It is critical to remember too that the sale of cigarettes, tobacco products and e-cigarettes remains prohibited at this time – and subject to the same sanctions as those found selling alcohol.

AFTER TEARS PARTIES

The cluster has noticed an increase in social gatherings before and after funerals. The night vigil before the burial and the so-called “After Tears” following the burial, remain prohibited gatherings. No alcohol may be consumed at the actual funeral either.

ENFORCEMENT OF THE CURFEW

Members of the South African Police Service, South African National Defence Force and Traffic Departments will be enforcing the 21:00 to 04:00 daily curfew. Those who work at night or early in the morning will have to produce a permit of movement when they are requested to do so by law enforcement officials. The cluster once again urges the public, especially those who do not have to be out of their homes for work, to stay at home. Breaking curfew without a permit or a valid reason will be a breach of the regulations and be prosecuted as such.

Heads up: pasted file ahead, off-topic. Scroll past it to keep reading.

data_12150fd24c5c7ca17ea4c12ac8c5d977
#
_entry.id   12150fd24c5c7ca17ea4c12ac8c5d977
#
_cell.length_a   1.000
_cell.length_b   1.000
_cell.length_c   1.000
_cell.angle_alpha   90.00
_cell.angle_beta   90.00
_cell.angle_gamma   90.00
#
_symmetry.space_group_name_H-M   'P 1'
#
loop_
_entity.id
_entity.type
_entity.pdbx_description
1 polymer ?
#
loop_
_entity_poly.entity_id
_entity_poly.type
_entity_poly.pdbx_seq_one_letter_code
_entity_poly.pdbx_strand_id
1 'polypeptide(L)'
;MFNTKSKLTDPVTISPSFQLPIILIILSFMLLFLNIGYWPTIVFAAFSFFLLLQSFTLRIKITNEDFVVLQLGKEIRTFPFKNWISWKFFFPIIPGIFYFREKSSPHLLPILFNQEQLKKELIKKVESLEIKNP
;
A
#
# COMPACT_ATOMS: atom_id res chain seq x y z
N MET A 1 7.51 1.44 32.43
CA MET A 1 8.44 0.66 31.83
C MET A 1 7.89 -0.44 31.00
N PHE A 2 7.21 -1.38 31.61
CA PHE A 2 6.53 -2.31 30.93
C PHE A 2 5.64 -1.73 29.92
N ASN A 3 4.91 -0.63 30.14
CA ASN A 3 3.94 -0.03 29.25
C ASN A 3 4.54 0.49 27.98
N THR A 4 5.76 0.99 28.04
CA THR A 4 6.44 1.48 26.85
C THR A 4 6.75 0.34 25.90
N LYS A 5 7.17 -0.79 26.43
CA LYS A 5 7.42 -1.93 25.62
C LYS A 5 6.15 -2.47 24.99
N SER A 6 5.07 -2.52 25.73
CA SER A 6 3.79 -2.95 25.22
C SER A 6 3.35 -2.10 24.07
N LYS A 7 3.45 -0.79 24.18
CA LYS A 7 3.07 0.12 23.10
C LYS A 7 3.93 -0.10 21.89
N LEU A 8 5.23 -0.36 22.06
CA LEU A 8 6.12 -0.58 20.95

Public parks remain closed, except for when exercising which is subject to health protocols. No gatherings are allowed in public parks. Beaches still remain closed and gatherings on beaches are prohibited.

INCREASE IN VIOLENCE AND CRIME

The cluster is deeply concerned that criminal elements have used the cover of Coronavirus pandemic to increase their attacks on the public. This state of affairs is not acceptable. The cluster commits to ensuring that all members of the community are protected against all forms of crimes. We urge everyone to be vigilant and to protect themselves from the criminals. The cluster will be partnering with community policing forums and community safety forums to fight the surge of crime.

The JCPS Cluster has also noted the destruction and damage of social and public infrastructure, some of it critical in the fight against the COVID-19 pandemic.  Destroying and damaging public infrastructure is a criminal offence and anyone found to be damaging public property will be arrested and prosecuted.